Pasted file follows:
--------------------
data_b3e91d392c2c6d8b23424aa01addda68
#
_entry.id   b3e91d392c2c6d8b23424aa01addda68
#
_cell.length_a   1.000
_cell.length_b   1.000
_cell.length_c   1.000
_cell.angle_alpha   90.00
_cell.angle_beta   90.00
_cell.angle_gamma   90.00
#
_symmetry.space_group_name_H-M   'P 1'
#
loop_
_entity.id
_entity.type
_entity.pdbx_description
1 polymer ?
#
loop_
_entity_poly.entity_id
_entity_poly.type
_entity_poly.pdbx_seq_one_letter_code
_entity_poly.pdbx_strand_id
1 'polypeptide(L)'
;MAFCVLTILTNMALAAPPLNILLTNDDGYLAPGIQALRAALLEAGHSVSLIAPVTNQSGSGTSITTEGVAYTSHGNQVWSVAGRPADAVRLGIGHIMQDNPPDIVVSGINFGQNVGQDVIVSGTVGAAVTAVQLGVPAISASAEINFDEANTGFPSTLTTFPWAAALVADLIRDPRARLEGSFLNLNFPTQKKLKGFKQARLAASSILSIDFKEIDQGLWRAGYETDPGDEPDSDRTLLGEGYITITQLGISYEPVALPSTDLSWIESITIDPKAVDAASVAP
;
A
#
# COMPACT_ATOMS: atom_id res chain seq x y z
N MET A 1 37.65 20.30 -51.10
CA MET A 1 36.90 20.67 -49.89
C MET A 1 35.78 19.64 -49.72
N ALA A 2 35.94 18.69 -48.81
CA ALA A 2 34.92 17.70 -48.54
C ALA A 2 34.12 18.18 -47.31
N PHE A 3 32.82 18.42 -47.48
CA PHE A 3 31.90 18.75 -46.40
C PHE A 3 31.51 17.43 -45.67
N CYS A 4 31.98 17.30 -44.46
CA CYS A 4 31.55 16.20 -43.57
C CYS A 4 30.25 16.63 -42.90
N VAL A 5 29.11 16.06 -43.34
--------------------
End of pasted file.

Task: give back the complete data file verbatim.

data_b3e91d392c2c6d8b23424aa01addda68
#
_entry.id   b3e91d392c2c6d8b23424aa01addda68
#
_cell.length_a   1.000
_cell.length_b   1.000
_cell.length_c   1.000
_cell.angle_alpha   90.00
_cell.angle_beta   90.00
_cell.angle_gamma   90.00
#
_symmetry.space_group_name_H-M   'P 1'
#
loop_
_entity.id
_entity.type
_entity.pdbx_description
1 polymer ?
#
loop_
_entity_poly.entity_id
_entity_poly.type
_entity_poly.pdbx_seq_one_letter_code
_entity_poly.pdbx_strand_id
1 'polypeptide(L)'
;MAFCVLTILTNMALAAPPLNILLTNDDGYLAPGIQALRAALLEAGHSVSLIAPVTNQSGSGTSITTEGVAYTSHGNQVWSVAGRPADAVRLGIGHIMQDNPPDIVVSGINFGQNVGQDVIVSGTVGAAVTAVQLGVPAISASAEINFDEANTGFPSTLTTFPWAAALVADLIRDPRARLEGSFLNLNFPTQKKLKGFKQARLAASSILSIDFKEIDQGLWRAGYETDPGDEPDSDRTLLGEGYITITQLGISYEPVALPSTDLSWIESITIDPKAVDAASVAP
;
A
#
# COMPACT_ATOMS: atom_id res chain seq x y z
N MET A 1 37.65 20.30 -51.10
CA MET A 1 36.90 20.67 -49.89
C MET A 1 35.78 19.64 -49.72
N ALA A 2 35.94 18.69 -48.81
CA ALA A 2 34.92 17.70 -48.54
C ALA A 2 34.12 18.18 -47.31
N PHE A 3 32.82 18.42 -47.48
CA PHE A 3 31.90 18.75 -46.40
C PHE A 3 31.51 17.43 -45.67
N CYS A 4 31.98 17.30 -44.46
CA CYS A 4 31.55 16.20 -43.57
C CYS A 4 30.25 16.63 -42.90
N VAL A 5 29.11 16.06 -43.34